OPINION – Heal thyself

The diversification theme pops up frequently in debates about the Macau economy. For a long time, people have been pondering on how to ‘build’ a more resilient economy, less dependent on the gambling sector’s health.

In the frontline, in almost every (if not all) declarations and policy statements, there were always two sectors: the conference and exhibition sector, usually identified by the MICE acronym, and the traditional Chinese medicine (TCM) sector.  

The first has been mostly a disappointment. First, it still lacks a clear approach that considers the developments in that activity in the neighbouring region and, second, needs to set a path more independent of the gambling and gambling-related tourism activities. 

Such momentum is nevertheless missing even with substantial support from the government. The sector is still a minor player in the overall economy.

The development of the second, TCM, has lived under some ambiguity. Indeed, it is an activity that, for once, has no relationship with gambling. However, it has never been clear who were the relevant players from Macau with the knowledge, skills, and resources to develop the area.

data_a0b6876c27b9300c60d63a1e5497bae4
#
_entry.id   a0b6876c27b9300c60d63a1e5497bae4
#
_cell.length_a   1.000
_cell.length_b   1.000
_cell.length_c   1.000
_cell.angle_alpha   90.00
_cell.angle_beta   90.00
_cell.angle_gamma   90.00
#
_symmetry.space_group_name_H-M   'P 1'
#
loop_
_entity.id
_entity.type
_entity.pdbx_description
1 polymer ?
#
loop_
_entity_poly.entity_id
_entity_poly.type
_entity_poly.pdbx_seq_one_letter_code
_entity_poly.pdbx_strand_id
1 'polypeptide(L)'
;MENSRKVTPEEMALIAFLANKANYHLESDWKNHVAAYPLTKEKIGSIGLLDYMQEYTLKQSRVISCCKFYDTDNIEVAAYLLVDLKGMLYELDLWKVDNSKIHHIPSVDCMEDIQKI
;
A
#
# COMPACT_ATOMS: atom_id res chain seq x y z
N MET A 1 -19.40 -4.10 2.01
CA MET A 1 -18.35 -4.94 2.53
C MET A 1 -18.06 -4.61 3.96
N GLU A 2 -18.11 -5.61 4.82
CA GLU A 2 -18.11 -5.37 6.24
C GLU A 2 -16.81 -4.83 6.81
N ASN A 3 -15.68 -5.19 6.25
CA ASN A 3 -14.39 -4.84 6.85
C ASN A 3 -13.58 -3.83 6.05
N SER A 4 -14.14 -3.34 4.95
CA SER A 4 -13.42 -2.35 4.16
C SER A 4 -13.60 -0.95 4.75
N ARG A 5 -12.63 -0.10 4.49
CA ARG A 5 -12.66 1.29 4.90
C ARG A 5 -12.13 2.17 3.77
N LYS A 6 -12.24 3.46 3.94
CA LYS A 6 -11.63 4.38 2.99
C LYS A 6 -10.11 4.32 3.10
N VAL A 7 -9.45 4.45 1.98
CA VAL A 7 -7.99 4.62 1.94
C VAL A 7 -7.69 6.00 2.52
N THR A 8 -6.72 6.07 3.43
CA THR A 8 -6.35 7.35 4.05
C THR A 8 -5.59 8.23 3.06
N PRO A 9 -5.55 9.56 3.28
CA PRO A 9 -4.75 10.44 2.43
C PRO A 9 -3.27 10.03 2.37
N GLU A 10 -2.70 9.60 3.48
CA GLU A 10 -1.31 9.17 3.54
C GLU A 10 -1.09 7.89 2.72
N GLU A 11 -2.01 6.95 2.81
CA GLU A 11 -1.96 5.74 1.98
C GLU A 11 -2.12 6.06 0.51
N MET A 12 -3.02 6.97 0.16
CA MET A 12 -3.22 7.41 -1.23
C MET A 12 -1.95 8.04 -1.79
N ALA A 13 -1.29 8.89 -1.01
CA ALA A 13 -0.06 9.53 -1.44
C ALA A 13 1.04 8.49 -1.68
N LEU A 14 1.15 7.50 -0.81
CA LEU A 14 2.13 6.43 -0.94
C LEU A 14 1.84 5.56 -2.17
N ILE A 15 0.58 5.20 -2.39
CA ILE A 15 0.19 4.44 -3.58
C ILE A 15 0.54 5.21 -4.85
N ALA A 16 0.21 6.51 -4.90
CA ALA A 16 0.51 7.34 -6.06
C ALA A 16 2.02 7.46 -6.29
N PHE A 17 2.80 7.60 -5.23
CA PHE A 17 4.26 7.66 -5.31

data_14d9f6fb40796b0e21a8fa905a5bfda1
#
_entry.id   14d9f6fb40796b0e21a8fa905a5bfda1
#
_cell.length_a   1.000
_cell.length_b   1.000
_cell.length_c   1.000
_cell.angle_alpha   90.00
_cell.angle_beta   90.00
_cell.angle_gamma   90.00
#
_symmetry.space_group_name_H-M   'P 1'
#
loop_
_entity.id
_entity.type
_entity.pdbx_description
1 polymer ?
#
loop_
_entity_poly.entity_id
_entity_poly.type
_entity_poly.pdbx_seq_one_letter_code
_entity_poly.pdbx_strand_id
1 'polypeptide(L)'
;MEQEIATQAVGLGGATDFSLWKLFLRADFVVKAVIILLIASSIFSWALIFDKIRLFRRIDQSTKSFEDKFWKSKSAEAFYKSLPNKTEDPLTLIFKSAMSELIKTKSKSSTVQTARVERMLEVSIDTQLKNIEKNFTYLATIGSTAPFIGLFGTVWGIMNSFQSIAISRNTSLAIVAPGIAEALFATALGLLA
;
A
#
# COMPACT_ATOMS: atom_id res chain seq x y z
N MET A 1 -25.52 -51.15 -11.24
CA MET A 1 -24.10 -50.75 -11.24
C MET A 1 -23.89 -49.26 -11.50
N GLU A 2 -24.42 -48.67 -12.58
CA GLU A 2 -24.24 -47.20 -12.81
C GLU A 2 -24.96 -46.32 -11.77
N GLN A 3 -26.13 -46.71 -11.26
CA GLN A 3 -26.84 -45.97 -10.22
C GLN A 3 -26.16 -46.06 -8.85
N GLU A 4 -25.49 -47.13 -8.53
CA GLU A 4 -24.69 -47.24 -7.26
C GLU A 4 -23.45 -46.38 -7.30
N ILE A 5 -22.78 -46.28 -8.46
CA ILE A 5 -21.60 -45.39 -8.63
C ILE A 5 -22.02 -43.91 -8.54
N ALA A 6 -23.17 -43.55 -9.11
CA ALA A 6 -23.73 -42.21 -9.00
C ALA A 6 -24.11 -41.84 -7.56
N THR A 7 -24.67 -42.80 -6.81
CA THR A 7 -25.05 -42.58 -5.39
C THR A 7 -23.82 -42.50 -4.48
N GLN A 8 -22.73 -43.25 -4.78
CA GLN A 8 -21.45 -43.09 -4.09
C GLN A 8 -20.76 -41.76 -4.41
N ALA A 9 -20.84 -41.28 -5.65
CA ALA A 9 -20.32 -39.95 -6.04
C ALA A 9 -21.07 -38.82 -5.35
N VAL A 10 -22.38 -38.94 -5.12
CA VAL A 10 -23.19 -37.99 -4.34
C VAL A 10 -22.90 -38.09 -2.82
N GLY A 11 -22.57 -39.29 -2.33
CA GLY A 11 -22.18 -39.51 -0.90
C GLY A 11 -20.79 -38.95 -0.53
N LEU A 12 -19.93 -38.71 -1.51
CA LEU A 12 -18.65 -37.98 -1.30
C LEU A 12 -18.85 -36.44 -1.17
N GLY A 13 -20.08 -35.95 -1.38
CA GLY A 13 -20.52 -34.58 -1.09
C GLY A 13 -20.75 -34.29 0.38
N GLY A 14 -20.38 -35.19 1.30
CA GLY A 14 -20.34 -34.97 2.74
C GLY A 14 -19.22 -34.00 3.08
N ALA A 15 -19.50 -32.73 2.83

Economic specializations do not fall from the sky and seldom work by decree. Further, the effort is focused across the border, raising questions about how it will benefit the Macau economy and its population. 

The most visible part of that effort was the investment in a TCM park in Hengqin, financed and managed by a company – Macau Investment and Development, SA. It was created in 2011 with public capital to develop joint projects with Guangdong. 

The affair has always been less than straightforward or transparent, leading to doubts when not express concerns about the appropriate use of public money, if not the wisdom of the project or approach.

The Commission of Audit (CA) recently published a report on the subject. It does not dispel concerns; it adds to them. Without discussing the details here, it is fair to say that the CA is less than thrilled with the management and results.

Moreover, we find out the company now has no less than 21 subsidiaries, turning it into a ‘public conglomerate’ involved in external businesses – which essentially appear to have developed beyond any real administrative or public scrutiny.

Further, no public record can be found of its activity and accounting reports. When there is so much talk of public money scrutiny and transparency, this can hardly be fitting.